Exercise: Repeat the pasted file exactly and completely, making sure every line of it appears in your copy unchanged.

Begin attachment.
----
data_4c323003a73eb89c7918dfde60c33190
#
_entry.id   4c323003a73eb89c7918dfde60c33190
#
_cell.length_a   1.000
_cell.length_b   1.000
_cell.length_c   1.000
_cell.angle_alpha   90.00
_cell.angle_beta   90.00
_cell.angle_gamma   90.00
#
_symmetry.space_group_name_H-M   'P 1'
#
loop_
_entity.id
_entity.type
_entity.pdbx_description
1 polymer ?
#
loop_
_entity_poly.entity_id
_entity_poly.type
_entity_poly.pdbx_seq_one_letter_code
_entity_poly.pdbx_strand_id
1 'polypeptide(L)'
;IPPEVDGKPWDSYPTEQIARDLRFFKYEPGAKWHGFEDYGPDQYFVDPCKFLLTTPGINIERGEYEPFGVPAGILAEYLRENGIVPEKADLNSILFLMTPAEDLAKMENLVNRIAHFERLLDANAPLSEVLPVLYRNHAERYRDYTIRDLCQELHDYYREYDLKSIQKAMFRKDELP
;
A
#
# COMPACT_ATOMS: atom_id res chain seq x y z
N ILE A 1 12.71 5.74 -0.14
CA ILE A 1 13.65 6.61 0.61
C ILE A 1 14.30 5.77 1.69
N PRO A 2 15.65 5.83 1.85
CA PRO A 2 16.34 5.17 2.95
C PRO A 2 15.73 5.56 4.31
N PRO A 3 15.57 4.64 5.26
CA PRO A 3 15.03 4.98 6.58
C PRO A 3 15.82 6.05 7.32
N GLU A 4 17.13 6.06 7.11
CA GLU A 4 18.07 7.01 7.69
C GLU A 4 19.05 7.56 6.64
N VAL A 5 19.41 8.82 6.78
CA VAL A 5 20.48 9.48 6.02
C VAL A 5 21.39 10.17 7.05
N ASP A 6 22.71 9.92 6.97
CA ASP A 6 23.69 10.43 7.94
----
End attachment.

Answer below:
data_4c323003a73eb89c7918dfde60c33190
#
_entry.id   4c323003a73eb89c7918dfde60c33190
#
_cell.length_a   1.000
_cell.length_b   1.000
_cell.length_c   1.000
_cell.angle_alpha   90.00
_cell.angle_beta   90.00
_cell.angle_gamma   90.00
#
_symmetry.space_group_name_H-M   'P 1'
#
loop_
_entity.id
_entity.type
_entity.pdbx_description
1 polymer ?
#
loop_
_entity_poly.entity_id
_entity_poly.type
_entity_poly.pdbx_seq_one_letter_code
_entity_poly.pdbx_strand_id
1 'polypeptide(L)'
;IPPEVDGKPWDSYPTEQIARDLRFFKYEPGAKWHGFEDYGPDQYFVDPCKFLLTTPGINIERGEYEPFGVPAGILAEYLRENGIVPEKADLNSILFLMTPAEDLAKMENLVNRIAHFERLLDANAPLSEVLPVLYRNHAERYRDYTIRDLCQELHDYYREYDLKSIQKAMFRKDELP
;
A
#
# COMPACT_ATOMS: atom_id res chain seq x y z
N ILE A 1 12.71 5.74 -0.14
CA ILE A 1 13.65 6.61 0.61
C ILE A 1 14.30 5.77 1.69
N PRO A 2 15.65 5.83 1.85
CA PRO A 2 16.34 5.17 2.95
C PRO A 2 15.73 5.56 4.31
N PRO A 3 15.57 4.64 5.26
CA PRO A 3 15.03 4.98 6.58
C PRO A 3 15.82 6.05 7.32
N GLU A 4 17.13 6.06 7.11
CA GLU A 4 18.07 7.01 7.69
C GLU A 4 19.05 7.56 6.64
N VAL A 5 19.41 8.82 6.78
CA VAL A 5 20.48 9.48 6.02
C VAL A 5 21.39 10.17 7.05
N ASP A 6 22.71 9.92 6.97
CA ASP A 6 23.69 10.43 7.94